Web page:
Skip to comments.The United Nations Human Rights Commission
Posted on 05/07/2003 11:10:39 AM PDT by DeuceTraveler
Perhaps some of you were surprised-even shocked-by the re-election last week of Cuba to the UN Human Rights Commission a matter of days after Fidel Castro arrested nearly 80 human rights and pro-democracy activists, and summarily executed three men for attempting to hijack a ferryboat and escape to Florida.
If you were surprised, it was only because you hadnt spent six weeks in Geneva at the last sitting of the Commission, as I did. I suppose if there was a surprise at all, it was that the United States wasnt kicked off the Commission, as it was two years ago.
To sit in Geneva for six weeks, enduring the daily routine of this Commission was one of the most disagreeable tasks I have ever had to undertake. But it was not without its educational value. Let me explain what I learned.
First of all, you cannot expect much from a commission charged with advancing human rights where 53 countries are represented, most of which are among the worlds leading human rights violators. What is the point of discussing and voting on human rights in the company of such countries as Syria, Iran, Egypt, Saudi Arabia, Algeria, China, Vietnam, Zimbabwe, or Libya, who presided over the whole circus? Or in the company of countries like South Africa, which thinks that human rights abuses are all right-even massive human rights abuses against black populations--as long as the abusers themselves are also black?
As long as we are satisfied to allow the commission to be this large, and to impose no test for membership, we cannot expect it to seriously address the issue for which it was ostensibly created.
Second, although most countries, including most Western European countries, insist that economic and social rights should be given equal weight with political and civil rights, in fact most countries seem to regard political and civil rights as an expensive luxury that nobody really needs. Meanwhile, other "rights" are confected, rights that can exist only on paper-the right to food, the right to clean air, the right to proper disposal of toxic wastes, etc. In countries where there is no rule of law, any "right" can be readily proclaimed without ever having to meet the test of enforcement. Many Third World countries do just this-in order to establish their moral superiority (that is, their apparently greater devotion to "economic and social rights"), serving at the same time to deflect deflect attention from their atrocities in the civil and political area.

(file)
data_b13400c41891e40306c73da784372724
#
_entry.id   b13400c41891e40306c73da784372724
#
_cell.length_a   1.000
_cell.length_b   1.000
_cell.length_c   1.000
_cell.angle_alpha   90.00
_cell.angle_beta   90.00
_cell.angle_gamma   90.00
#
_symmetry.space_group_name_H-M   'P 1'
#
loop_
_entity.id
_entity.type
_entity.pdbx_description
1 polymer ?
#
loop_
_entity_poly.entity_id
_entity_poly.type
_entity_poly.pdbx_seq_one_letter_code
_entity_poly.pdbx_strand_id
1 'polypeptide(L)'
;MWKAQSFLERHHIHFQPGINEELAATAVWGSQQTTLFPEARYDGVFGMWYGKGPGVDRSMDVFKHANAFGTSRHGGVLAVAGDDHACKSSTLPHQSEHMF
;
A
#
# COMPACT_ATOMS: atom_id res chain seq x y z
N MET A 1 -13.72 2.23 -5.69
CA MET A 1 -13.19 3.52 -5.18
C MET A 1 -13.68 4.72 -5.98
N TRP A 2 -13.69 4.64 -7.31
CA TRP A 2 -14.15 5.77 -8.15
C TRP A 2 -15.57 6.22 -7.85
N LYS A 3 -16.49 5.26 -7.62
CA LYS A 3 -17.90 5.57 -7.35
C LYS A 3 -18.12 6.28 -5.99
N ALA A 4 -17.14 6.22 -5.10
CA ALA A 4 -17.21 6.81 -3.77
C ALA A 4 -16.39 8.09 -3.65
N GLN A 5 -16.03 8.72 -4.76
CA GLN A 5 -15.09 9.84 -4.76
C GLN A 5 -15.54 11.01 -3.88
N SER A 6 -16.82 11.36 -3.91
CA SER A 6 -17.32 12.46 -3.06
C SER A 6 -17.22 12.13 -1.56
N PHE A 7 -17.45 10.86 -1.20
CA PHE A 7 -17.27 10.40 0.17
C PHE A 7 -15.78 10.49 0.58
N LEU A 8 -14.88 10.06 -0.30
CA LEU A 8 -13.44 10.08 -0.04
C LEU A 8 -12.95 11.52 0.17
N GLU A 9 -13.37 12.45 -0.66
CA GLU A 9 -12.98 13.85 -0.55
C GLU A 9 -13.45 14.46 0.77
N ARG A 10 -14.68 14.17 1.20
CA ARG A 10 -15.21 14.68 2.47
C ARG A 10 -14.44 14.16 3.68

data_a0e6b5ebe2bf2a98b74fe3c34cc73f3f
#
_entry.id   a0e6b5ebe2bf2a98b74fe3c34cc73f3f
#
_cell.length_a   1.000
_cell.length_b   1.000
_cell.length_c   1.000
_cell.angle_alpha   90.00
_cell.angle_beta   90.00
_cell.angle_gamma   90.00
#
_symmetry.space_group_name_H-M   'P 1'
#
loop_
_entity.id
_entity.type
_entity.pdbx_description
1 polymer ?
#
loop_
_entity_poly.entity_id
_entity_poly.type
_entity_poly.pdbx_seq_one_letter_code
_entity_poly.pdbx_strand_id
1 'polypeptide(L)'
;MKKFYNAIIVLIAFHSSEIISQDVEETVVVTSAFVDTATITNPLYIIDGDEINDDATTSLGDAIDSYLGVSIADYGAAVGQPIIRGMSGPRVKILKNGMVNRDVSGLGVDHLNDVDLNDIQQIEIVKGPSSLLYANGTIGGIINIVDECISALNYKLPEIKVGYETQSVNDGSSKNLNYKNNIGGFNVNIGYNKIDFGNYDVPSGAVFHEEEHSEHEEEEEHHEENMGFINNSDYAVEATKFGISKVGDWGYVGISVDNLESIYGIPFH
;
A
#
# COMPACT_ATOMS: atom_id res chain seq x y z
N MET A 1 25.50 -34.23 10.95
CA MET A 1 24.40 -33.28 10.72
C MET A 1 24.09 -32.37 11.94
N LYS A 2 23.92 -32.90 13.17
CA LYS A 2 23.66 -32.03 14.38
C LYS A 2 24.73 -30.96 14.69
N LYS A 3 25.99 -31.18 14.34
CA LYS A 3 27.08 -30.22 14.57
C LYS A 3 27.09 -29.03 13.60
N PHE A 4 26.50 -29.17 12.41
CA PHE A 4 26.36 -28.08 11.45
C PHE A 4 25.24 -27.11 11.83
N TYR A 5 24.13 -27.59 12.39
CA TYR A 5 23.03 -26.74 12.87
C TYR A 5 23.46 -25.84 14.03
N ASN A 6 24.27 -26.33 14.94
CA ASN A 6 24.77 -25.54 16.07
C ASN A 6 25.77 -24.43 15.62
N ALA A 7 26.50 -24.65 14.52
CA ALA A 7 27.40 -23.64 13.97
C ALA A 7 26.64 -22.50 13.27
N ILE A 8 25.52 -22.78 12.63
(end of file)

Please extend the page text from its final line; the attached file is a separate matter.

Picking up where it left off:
Third, please understand that from the institutional point of view of the United Nations Organization,United human rights are advanced in the world to the degree (but only to the degree) to which bureaucracies are created and expanded. The UN perspective is-if there is a problem, create tax-free jobs for low-life bureaucrats and politicians (mostly from the so-called Third World). If you fail to do this, that proves that "you dont care about human rights." To the extent that you do, by some mysterious means human rights are being advanced-regardless of the actual situation on the ground.
Fourth, the largest country in the world-far larger, indeed, than China-- is the territory represented by the east bank of the Jordan river-the area currently occupied by Israel. To listen to the debates, and to judge by the amount of time devoted to this subject, you would think there was hardly any other human rights problem in the world. This is not to suggest that the subject of human rights in the so-called Occupied Territories is being dealt with anything like an objective manner-I am only speaking of the sheer amount of time spent on the subject. Even the Special Rapporteur on the Right to Adequate Housing (which appears to be a human right-of which I was not heretofore aware) could only talk about this tiny strip of land in which less than 2 million people actually live, when after all there are millions, hundreds of millions of people in the world lacking decent housing.
Fifth, far, far too much time is devoted to letting the so-called Non-Governmental Organizations have their say. Most of these, needless to say, are not really non-governmental in any meaningful sense. Some are financed by the UN itself. Some are financed by the European Community or by individual European governments. Others, many others, are financed by even more sinister sources-the Organization of Islamic Countries, or the Arab League, or who knows what. In most cases they represent only themselves. Nonetheless, I would estimate they take up roughly 35 to 40 percent of the time. This has concrete budgetary consequences, because the translators earn $300 an hour-there are five official languages, which means the speeches have to be translated in twenty-five different directions. The United States currently pays 23 percent of the costs of this. The length of the sessions-and the corresponding costs-could be drastically reduced by eliminating so-called NGO participation, which adds absolutely nothing to the deliberations.
Sixth, our State Department appears to be committed to the Commission, regardless of what it does or does not do. We were told this before we left. We saw it when we were there. I am sure even now the Department is already finding excuses for the outrageous decision of the Economic and Social Council to reelect Cuba to membership. Diplomats everywhere are fascinated by process. Outcomes mean little or nothing to them. The worst thing you can do-from a career diplomats point of view-is to walk away from a commission. But that, I submit, is precisely what we should be doing here.
WoW! Four lies in one!
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